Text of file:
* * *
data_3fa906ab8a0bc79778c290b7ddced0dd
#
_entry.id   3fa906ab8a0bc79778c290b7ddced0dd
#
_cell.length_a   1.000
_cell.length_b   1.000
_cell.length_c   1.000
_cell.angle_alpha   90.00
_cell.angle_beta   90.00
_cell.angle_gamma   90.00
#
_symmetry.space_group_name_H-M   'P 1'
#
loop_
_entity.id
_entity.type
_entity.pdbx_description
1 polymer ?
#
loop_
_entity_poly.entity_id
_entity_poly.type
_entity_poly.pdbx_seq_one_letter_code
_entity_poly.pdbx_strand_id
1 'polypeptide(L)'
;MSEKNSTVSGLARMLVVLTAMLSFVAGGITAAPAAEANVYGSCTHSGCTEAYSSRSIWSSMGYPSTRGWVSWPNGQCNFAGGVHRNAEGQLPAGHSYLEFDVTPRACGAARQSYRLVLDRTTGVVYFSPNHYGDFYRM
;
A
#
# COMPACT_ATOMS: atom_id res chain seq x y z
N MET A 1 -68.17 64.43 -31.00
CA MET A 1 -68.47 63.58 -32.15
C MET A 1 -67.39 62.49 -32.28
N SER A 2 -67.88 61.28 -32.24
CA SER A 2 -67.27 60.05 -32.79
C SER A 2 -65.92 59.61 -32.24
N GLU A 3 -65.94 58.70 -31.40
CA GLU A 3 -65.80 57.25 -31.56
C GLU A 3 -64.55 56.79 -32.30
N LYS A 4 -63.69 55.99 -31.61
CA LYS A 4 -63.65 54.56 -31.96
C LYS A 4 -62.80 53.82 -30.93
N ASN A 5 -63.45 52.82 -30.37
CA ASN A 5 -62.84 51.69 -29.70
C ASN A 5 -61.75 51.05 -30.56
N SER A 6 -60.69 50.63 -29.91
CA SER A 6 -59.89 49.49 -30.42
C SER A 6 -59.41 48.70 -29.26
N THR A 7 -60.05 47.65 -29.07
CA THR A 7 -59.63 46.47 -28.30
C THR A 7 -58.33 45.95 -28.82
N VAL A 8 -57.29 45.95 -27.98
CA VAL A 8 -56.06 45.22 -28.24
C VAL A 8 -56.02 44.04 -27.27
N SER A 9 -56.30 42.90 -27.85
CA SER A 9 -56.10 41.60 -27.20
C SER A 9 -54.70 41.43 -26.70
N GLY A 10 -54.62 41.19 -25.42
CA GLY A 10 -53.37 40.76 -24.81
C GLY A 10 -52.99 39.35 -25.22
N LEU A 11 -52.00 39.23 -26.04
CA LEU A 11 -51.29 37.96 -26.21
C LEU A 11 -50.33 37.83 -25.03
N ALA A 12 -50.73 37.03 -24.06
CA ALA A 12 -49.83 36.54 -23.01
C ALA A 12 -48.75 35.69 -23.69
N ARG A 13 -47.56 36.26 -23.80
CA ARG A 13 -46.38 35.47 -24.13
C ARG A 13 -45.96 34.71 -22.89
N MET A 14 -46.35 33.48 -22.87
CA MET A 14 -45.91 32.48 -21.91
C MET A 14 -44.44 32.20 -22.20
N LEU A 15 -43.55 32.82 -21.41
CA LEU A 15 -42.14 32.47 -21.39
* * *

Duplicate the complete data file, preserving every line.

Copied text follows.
data_3fa906ab8a0bc79778c290b7ddced0dd
#
_entry.id   3fa906ab8a0bc79778c290b7ddced0dd
#
_cell.length_a   1.000
_cell.length_b   1.000
_cell.length_c   1.000
_cell.angle_alpha   90.00
_cell.angle_beta   90.00
_cell.angle_gamma   90.00
#
_symmetry.space_group_name_H-M   'P 1'
#
loop_
_entity.id
_entity.type
_entity.pdbx_description
1 polymer ?
#
loop_
_entity_poly.entity_id
_entity_poly.type
_entity_poly.pdbx_seq_one_letter_code
_entity_poly.pdbx_strand_id
1 'polypeptide(L)'
;MSEKNSTVSGLARMLVVLTAMLSFVAGGITAAPAAEANVYGSCTHSGCTEAYSSRSIWSSMGYPSTRGWVSWPNGQCNFAGGVHRNAEGQLPAGHSYLEFDVTPRACGAARQSYRLVLDRTTGVVYFSPNHYGDFYRM
;
A
#
# COMPACT_ATOMS: atom_id res chain seq x y z
N MET A 1 -68.17 64.43 -31.00
CA MET A 1 -68.47 63.58 -32.15
C MET A 1 -67.39 62.49 -32.28
N SER A 2 -67.88 61.28 -32.24
CA SER A 2 -67.27 60.05 -32.79
C SER A 2 -65.92 59.61 -32.24
N GLU A 3 -65.94 58.70 -31.40
CA GLU A 3 -65.80 57.25 -31.56
C GLU A 3 -64.55 56.79 -32.30
N LYS A 4 -63.69 55.99 -31.61
CA LYS A 4 -63.65 54.56 -31.96
C LYS A 4 -62.80 53.82 -30.93
N ASN A 5 -63.45 52.82 -30.37
CA ASN A 5 -62.84 51.69 -29.70
C ASN A 5 -61.75 51.05 -30.56
N SER A 6 -60.69 50.63 -29.91
CA SER A 6 -59.89 49.49 -30.42
C SER A 6 -59.41 48.70 -29.26
N THR A 7 -60.05 47.65 -29.07
CA THR A 7 -59.63 46.47 -28.30
C THR A 7 -58.33 45.95 -28.82
N VAL A 8 -57.29 45.95 -27.98
CA VAL A 8 -56.06 45.22 -28.24
C VAL A 8 -56.02 44.04 -27.27
N SER A 9 -56.30 42.90 -27.85
CA SER A 9 -56.10 41.60 -27.20
C SER A 9 -54.70 41.43 -26.70
N GLY A 10 -54.62 41.19 -25.42
CA GLY A 10 -53.37 40.76 -24.81
C GLY A 10 -52.99 39.35 -25.22
N LEU A 11 -52.00 39.23 -26.04
CA LEU A 11 -51.29 37.96 -26.21
C LEU A 11 -50.33 37.83 -25.03
N ALA A 12 -50.73 37.03 -24.06
CA ALA A 12 -49.83 36.54 -23.01
C ALA A 12 -48.75 35.69 -23.69
N ARG A 13 -47.56 36.26 -23.80
CA ARG A 13 -46.38 35.47 -24.13
C ARG A 13 -45.96 34.71 -22.89
N MET A 14 -46.35 33.48 -22.87
CA MET A 14 -45.91 32.48 -21.91
C MET A 14 -44.44 32.20 -22.20
N LEU A 15 -43.55 32.82 -21.41
CA LEU A 15 -42.14 32.47 -21.39